Data in HCM: An Introduction to HR Analytics

Data has been invaluable to firms in predicting customer trends, analyzing the impact of marketing on target audiences, and monitoring sales forecasts – so it’s hardly surprising that data analysis can be used to evaluate and predict trends in HR.

It’s not about reducing talented, valuable staff to data and numbers, but using analytical tools for important tasks including employee retention, staff training and development, and hiring and firing. Making the most of data that can be collated, and ensuring trends aren’t missed, can benefit both employers and employees. Insights into staff or candidate behavior not only helps companies to maintain the best workforce, but also shape HR policies in line with these behavioral insights.


Where is data useful in HR?

Useful data metrics in assessing recruitment can include ‘time to hire’, which measures how long the recruitment process takes (which in turn can be used to determine impact on company productivity and workforce engagement), and ‘quality of hire’, which measures the overall effectiveness of new employees. These metrics are important for planning new roles (or filling vacated ones) and ensuring the best candidates are found for the job.

Performance review
Using data to determine company strategy – and how staff competencies and development drives that strategy – adds another dimension to annual performance reviews. How does an individual’s progress contribute to company goals, and which new skills are the most beneficial to their job role?

Staff retention
Analytics can help in measuring an employee’s progress and value to a company – but it’s also useful in ensuring staff are supported in developing important competencies, while management, HR and other key cogs in the organization are working efficiently to ensure workforce optimization. By addressing issues or problems that might negatively affect an employee’s ability to perform, conflicts or even resignations could be avoided – and staff feels supported beyond the numbers and spreadsheets.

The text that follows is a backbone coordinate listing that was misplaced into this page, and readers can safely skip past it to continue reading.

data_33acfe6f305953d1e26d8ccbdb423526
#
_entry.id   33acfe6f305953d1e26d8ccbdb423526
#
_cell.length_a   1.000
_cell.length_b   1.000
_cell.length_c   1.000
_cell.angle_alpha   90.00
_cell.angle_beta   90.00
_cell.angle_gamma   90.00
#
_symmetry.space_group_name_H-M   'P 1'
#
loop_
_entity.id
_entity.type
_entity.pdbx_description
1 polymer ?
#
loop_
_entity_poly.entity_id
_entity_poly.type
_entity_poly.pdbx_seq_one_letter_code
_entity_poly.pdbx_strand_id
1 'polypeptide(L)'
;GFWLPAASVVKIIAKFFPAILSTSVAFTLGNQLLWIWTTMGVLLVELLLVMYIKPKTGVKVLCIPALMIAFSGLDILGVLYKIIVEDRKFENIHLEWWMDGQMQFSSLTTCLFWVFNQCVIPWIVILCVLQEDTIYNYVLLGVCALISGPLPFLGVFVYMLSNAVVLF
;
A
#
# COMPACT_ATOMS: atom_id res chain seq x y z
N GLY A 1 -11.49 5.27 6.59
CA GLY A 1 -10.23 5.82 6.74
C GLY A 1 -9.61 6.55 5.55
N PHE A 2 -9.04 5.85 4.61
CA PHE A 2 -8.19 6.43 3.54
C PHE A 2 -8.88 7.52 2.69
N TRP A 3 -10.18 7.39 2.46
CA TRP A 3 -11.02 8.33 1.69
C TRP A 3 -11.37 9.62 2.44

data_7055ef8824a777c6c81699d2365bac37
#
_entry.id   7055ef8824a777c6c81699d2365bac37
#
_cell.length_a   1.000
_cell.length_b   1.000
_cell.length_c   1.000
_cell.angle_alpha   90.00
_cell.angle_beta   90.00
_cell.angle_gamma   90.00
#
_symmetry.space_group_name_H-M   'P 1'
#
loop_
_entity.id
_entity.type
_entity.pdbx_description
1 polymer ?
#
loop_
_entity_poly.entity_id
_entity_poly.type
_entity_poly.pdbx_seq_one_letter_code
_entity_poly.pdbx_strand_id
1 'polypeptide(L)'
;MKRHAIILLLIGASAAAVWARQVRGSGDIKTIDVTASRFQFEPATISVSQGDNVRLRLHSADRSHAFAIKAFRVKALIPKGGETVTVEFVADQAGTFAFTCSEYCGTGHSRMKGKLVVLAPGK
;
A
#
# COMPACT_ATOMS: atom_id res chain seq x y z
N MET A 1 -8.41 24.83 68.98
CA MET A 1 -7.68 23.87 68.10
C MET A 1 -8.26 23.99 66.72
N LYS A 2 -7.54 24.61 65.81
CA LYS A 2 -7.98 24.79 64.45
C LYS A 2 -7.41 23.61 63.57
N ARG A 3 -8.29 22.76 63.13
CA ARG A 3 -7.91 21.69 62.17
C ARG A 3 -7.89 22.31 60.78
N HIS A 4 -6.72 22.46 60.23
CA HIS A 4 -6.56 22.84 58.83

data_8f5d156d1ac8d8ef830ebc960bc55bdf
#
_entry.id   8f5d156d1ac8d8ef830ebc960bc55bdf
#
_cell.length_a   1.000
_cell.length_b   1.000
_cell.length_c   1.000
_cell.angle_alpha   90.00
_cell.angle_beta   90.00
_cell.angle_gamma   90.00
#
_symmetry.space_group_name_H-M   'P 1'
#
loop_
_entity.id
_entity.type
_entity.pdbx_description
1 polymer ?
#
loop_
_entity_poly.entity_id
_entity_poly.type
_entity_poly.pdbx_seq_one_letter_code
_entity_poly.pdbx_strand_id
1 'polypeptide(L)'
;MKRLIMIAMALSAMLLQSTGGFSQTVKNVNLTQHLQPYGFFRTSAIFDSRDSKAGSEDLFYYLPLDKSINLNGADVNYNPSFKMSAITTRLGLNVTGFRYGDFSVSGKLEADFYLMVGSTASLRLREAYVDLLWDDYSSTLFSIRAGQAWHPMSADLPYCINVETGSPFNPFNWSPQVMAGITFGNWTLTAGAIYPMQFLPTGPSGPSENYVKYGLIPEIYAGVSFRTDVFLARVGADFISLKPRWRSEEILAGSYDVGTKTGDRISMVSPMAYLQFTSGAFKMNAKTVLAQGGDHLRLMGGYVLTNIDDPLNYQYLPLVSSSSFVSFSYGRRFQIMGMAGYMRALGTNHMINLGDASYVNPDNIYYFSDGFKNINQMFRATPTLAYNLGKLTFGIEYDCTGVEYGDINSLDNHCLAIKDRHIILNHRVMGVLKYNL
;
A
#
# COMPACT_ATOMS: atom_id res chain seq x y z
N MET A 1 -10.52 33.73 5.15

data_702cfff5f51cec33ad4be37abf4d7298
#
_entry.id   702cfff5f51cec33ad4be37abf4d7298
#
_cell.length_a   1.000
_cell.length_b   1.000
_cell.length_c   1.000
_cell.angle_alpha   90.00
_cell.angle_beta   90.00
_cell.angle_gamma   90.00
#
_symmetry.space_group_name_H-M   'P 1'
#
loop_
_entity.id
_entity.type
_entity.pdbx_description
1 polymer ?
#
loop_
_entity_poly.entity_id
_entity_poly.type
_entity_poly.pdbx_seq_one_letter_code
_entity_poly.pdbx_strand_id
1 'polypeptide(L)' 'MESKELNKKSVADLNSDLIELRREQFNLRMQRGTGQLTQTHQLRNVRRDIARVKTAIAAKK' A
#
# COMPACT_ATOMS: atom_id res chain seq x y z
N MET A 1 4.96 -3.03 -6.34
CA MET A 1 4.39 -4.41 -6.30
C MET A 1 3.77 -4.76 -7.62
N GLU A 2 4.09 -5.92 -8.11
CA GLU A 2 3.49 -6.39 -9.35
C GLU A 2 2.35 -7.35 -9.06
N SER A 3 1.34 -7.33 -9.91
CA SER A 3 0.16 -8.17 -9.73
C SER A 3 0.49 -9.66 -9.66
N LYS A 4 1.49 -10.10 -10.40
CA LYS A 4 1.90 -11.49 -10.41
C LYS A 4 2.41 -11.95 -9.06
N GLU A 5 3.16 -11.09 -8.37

Key HR metrics can also be used to ensure a workforce is adequately equipped to face predicted challenges or busy periods. Tracking the staff – and productive hours available – against a schedule of work and company goals can prevent departments being left short for crucial periods, and can also determine when additional hiring – or alternatively, reduction in staffing levels – can be beneficial.

Employee engagement
Measuring the impact and success of human resource strategies is important to ensure maximum staff productivity, wellness and engagement with a company’s goals. Taking the time to analyze the data that comes from staff feedback surveys, productivity reports, the effectiveness of HR policy implementation and staff turnover can shape future policies and steer HR management in a direction that reflects the behavioral insights which the data provides.

While the use of HR metrics and data analytics can appear intimidating to a company exploring data for the first time, the insights it can provide are invaluable when addressing workforce behavioral trends, the cost of human capital and the progress being made towards company goals. Taking the time to explore which data and individual metrics can be employed across departments, projects or company strategies can help shape forward-planning and more accurately measure performance against forecasted productivity and growth.

Data analytics doesn’t mean reducing your valued staff to simply numbers, but analyzing how employee progress and competencies can be integrated with wider company strategies to ensure management structures are providing staff with the tools to deliver optimized performance.


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